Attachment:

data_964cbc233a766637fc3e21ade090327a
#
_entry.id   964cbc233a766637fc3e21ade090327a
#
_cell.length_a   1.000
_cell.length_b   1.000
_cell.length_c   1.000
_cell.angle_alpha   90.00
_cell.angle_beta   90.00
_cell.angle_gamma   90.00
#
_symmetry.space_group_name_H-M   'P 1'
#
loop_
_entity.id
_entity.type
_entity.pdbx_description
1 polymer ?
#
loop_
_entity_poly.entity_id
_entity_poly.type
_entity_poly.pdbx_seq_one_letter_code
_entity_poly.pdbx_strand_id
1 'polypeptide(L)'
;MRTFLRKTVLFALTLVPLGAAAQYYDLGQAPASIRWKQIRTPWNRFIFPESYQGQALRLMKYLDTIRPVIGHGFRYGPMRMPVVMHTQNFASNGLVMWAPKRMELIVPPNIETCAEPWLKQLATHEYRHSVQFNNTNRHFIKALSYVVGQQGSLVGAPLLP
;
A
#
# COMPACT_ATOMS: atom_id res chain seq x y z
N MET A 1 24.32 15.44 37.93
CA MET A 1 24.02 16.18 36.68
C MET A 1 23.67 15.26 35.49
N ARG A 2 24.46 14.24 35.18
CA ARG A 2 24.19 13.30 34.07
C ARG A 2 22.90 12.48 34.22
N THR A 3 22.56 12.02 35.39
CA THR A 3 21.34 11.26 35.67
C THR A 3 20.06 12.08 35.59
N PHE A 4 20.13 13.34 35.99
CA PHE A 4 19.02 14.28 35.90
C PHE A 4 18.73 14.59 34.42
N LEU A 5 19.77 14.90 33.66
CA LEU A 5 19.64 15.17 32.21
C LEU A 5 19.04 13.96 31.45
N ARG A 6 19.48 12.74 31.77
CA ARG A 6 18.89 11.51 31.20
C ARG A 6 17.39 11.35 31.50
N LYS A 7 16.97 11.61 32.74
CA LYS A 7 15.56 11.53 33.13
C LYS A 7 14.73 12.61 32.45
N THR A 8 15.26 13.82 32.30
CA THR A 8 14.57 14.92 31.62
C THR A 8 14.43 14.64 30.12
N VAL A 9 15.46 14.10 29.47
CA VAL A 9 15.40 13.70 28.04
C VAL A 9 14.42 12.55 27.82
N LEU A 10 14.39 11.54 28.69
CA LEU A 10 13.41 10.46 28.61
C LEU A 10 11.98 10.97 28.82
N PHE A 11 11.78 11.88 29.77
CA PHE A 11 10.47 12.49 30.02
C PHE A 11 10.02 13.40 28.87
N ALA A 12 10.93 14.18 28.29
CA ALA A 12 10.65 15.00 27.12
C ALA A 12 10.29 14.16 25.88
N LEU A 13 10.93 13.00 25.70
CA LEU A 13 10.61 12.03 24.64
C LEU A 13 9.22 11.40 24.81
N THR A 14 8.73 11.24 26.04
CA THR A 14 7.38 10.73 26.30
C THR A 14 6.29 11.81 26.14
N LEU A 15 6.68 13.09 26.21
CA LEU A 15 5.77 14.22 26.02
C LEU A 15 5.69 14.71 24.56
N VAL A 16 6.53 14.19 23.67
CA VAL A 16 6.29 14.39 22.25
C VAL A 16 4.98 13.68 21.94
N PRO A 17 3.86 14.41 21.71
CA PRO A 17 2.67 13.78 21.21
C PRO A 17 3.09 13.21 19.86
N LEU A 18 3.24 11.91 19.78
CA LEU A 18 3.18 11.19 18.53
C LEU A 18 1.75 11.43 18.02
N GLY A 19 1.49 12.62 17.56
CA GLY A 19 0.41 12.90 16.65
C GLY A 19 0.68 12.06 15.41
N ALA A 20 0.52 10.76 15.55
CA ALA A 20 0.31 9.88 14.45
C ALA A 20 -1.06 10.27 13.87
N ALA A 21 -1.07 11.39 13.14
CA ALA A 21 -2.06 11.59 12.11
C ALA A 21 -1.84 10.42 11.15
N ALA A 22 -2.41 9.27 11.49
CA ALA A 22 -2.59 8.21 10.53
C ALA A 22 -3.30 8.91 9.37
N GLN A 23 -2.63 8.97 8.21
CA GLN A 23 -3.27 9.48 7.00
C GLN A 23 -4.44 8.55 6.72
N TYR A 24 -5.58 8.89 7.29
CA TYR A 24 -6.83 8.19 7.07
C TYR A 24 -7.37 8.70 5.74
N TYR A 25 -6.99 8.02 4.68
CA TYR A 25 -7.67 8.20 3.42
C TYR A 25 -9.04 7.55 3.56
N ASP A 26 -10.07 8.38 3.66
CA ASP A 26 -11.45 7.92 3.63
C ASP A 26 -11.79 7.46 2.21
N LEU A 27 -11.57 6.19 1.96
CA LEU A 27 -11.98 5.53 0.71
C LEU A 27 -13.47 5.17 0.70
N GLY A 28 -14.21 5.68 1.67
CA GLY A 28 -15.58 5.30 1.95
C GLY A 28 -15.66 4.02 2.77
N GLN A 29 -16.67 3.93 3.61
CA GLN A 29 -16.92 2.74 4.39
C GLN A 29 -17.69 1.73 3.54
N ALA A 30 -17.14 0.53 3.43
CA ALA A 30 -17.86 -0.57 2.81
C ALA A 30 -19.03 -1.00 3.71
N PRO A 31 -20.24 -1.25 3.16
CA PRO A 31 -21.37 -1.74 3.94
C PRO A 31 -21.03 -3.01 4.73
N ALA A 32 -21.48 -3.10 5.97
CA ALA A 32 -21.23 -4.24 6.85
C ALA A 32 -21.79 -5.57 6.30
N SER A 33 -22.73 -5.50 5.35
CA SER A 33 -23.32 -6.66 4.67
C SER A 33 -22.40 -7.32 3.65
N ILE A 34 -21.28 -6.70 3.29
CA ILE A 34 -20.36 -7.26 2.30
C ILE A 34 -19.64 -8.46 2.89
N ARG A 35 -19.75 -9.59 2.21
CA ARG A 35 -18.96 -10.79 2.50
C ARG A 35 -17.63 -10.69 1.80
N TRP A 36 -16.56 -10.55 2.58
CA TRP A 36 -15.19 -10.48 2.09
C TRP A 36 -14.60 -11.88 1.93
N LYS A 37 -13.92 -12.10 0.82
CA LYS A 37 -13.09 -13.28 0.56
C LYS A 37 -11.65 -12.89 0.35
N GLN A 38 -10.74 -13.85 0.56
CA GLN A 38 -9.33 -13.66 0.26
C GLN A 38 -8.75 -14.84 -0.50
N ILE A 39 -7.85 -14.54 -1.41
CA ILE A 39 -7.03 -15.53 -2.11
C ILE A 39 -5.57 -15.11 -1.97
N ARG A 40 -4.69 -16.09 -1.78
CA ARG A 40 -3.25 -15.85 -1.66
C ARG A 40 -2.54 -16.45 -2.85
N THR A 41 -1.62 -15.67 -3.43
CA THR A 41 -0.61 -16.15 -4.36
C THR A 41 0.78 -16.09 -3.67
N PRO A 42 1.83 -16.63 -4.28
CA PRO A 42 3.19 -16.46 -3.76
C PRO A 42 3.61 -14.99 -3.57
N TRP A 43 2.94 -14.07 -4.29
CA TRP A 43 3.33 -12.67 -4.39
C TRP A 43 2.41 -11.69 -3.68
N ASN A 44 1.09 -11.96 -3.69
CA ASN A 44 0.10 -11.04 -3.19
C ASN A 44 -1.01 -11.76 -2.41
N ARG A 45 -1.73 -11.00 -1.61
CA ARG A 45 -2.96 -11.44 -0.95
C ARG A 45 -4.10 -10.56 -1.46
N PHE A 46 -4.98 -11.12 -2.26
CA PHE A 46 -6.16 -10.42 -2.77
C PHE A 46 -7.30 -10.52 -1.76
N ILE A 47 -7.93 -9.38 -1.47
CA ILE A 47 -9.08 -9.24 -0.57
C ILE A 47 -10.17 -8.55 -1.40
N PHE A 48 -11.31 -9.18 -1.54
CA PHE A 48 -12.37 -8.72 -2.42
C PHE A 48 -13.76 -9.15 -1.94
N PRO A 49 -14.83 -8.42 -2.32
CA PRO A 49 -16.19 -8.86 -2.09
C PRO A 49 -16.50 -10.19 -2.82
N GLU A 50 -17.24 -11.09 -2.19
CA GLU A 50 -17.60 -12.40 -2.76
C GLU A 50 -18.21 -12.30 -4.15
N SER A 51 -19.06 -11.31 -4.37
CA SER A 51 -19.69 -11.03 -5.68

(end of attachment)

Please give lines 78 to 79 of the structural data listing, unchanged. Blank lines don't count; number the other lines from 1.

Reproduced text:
C VAL A 16 4.98 13.68 21.94
N PRO A 17 3.86 14.41 21.71